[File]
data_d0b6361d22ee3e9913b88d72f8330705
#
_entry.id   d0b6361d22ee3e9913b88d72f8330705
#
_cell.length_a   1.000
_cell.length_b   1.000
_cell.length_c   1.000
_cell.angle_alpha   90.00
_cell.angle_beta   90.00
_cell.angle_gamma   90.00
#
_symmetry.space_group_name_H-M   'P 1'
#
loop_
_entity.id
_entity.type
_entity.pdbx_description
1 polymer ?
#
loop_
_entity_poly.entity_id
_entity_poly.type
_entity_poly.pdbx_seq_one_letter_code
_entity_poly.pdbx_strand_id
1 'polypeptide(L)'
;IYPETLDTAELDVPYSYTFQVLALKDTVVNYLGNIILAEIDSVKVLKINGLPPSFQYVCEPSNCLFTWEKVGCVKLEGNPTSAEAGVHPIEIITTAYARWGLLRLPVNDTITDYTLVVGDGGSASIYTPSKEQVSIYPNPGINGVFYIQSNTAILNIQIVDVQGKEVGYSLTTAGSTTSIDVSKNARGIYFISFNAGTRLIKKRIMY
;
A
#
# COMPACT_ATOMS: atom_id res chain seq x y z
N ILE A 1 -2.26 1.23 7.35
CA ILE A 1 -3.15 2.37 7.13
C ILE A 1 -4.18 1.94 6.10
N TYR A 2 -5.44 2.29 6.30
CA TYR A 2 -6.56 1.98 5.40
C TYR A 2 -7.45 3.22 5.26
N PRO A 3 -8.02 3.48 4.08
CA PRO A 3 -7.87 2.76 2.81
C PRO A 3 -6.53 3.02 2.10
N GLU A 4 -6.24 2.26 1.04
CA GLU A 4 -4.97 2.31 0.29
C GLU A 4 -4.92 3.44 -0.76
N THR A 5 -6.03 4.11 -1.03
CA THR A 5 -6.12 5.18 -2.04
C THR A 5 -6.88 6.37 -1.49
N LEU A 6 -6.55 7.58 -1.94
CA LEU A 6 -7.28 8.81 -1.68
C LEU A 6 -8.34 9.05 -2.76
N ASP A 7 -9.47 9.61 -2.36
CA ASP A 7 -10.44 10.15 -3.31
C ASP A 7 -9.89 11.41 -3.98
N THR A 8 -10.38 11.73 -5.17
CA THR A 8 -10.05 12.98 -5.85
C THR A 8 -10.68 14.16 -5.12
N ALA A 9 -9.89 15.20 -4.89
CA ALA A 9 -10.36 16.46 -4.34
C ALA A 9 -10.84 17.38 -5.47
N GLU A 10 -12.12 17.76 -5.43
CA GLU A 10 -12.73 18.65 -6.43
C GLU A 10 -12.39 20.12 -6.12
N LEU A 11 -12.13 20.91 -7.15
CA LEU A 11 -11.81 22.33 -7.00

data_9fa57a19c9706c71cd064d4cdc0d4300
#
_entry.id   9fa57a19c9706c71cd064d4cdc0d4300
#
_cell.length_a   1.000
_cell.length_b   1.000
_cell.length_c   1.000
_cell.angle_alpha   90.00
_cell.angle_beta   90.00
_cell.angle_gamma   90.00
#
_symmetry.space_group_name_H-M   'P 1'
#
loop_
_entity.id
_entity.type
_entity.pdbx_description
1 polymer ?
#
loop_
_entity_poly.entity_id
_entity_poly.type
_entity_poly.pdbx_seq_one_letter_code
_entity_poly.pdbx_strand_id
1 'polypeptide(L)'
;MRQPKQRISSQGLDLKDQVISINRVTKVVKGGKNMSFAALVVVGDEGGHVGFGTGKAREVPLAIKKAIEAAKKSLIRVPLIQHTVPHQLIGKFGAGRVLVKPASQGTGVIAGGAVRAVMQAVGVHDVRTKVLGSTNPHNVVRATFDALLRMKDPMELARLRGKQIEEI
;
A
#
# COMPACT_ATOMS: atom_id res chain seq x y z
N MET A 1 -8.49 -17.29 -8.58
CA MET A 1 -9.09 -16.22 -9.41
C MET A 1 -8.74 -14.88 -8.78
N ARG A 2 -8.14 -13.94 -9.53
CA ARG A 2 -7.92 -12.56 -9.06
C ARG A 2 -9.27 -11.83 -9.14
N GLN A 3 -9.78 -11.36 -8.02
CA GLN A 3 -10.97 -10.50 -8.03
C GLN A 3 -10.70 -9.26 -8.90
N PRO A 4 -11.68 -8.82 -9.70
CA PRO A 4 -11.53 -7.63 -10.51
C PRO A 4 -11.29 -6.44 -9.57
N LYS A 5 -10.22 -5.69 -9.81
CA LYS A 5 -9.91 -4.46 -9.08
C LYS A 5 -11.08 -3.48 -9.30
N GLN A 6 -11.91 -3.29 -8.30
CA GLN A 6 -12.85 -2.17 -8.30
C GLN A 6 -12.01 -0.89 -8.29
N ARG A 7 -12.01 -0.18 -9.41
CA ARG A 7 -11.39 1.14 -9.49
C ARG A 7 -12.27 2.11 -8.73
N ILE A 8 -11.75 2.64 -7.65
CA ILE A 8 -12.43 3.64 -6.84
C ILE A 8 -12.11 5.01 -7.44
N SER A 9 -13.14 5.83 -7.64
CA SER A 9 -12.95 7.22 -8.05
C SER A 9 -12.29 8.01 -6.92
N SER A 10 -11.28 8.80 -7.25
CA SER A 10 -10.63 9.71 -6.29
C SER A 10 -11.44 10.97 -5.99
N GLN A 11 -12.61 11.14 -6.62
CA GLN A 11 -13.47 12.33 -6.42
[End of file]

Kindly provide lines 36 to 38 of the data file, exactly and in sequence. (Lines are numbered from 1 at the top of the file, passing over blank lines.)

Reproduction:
C TYR A 2 -7.45 3.22 5.26
N PRO A 3 -8.02 3.48 4.08
CA PRO A 3 -7.87 2.76 2.81